They really shouldn’t let you get married until you’ve been married to one another for ten years. You read that right – when you pledge your vows on the day of your wedding, even the wisest of us doesn’t know what lies beyond the next bend.
When I married my husband, Alex, we were young, aesthetically pleasing, full of passion and hope for the future. We had promising careers and plans, plans, plans.
A lot happened over the first ten years of our marriage: we traveled the world, owned our first homes together, brought two beautiful children into the world, and saw old dreams disintegrate and new dreams take root. We lost a parent, helped parents through poor health and strife, weathered bad jobs and bosses, said goodbye to friends, made new friends, and sheltered together in a global pandemic. There were bad years. Yes, I’ll say it: entire years of struggle and heartbreak. A chronically ill infant daughter who needed our care and attention more than our marriage. Career disappointments and unforeseen financial hardships that trashed our careful planning. We had thought we would be exceptional, and there were times when I felt we’d only cultivated a plain ol’ garden variety life.
It was at the end of one of these challenging times near the ten-year mark that I really “got” marriage. We were in it together. We said our vows and stepped into the future with faith in each other, in ourselves. Through all this, I’ve never had to doubt Alex was on my side. His love is loyal, biased in the way of a person who makes a promise and keeps it.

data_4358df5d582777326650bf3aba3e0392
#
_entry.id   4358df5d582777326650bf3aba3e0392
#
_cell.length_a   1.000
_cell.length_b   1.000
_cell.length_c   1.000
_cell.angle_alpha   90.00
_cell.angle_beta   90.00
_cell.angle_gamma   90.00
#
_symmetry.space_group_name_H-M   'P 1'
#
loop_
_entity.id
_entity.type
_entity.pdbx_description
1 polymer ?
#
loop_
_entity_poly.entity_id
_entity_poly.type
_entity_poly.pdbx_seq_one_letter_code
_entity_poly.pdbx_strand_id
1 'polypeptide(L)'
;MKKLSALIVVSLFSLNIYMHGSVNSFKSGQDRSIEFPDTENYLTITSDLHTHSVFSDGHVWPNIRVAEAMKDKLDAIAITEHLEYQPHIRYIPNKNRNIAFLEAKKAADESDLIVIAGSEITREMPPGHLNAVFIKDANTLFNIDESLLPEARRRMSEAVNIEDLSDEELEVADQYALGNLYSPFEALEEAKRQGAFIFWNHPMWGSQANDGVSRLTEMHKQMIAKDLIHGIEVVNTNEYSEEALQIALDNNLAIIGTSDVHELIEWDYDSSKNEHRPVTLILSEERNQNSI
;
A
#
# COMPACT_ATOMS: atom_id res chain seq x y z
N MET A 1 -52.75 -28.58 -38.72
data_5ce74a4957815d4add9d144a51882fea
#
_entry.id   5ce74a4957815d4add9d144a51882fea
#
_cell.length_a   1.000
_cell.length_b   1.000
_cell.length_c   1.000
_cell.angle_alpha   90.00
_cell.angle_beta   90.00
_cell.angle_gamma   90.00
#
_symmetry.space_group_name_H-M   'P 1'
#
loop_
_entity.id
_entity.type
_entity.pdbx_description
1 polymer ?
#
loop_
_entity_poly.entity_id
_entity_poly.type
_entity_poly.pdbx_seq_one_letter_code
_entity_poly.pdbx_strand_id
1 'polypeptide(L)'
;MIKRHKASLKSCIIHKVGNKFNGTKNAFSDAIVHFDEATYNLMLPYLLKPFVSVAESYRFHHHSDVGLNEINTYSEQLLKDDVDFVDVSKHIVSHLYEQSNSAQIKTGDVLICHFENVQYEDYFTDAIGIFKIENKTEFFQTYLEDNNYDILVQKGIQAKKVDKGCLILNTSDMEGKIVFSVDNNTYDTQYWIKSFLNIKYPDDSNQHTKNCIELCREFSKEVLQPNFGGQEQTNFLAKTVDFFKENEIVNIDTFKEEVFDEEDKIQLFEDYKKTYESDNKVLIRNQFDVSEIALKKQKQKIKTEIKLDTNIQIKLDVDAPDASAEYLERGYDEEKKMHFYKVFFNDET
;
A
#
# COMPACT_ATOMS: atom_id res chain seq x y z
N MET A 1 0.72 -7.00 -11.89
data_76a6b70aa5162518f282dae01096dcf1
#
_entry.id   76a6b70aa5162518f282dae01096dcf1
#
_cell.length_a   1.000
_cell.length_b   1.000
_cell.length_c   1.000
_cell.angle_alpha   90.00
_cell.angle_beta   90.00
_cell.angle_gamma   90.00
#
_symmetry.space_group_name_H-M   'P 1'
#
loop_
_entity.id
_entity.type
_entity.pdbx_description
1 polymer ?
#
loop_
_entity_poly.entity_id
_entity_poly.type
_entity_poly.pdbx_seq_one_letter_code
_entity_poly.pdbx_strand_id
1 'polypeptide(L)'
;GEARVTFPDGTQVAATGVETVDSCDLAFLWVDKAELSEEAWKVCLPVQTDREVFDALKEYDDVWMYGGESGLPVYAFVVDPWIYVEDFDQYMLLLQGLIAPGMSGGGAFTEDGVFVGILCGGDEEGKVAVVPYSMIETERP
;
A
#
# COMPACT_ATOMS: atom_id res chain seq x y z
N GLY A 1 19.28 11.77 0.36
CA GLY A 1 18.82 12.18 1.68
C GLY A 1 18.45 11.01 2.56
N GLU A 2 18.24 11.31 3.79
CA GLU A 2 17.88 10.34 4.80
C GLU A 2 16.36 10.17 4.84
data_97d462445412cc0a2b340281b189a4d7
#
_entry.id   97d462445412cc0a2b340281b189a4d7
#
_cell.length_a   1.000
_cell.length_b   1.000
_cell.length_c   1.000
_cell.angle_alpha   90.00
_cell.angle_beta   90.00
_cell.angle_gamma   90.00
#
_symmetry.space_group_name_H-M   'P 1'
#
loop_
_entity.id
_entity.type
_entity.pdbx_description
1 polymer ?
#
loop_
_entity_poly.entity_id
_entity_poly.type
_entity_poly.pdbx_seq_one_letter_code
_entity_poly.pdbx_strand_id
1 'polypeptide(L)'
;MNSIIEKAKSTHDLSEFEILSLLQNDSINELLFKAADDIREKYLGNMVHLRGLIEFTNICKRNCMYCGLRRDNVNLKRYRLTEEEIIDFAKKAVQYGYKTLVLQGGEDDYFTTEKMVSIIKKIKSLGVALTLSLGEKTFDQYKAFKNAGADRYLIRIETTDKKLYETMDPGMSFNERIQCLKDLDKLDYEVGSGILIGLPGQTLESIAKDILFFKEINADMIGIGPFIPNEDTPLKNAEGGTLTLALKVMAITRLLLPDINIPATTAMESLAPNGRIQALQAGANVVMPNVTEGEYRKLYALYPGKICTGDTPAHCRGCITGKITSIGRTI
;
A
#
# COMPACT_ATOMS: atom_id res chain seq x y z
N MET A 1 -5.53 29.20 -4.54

For the next ten years, I didn’t naively wish for us only good times and adventures, or even that we resolved conflicts with grace, but that we continued to withstand challenges hand in hand, that our children would witness us all as a package deal, one that loves without asking for love, that gives without expecting to receive. It is what our vows have asked of us when we promised “two become one,” a vow that ironically few can understand before the first ten years of marriage.
One evening, it was Father’s Day, and he fell asleep well ahead of me. For better or worse, we let our kids be the master of ceremonies, and they had put him through a rigorous Father’s Day program of picnicking and swimming. In the pool, he launched them up into the air dozens of times, over and over. I looked down at the stubble on his face and the wrinkles above his brow. I wanted both to let him rest, and I wanted to kiss him. So I did both with the lightest of lips. I was truly happy he was there, alive with me. Thank you, I thought. Thank you so much for growing with me in this garden variety life.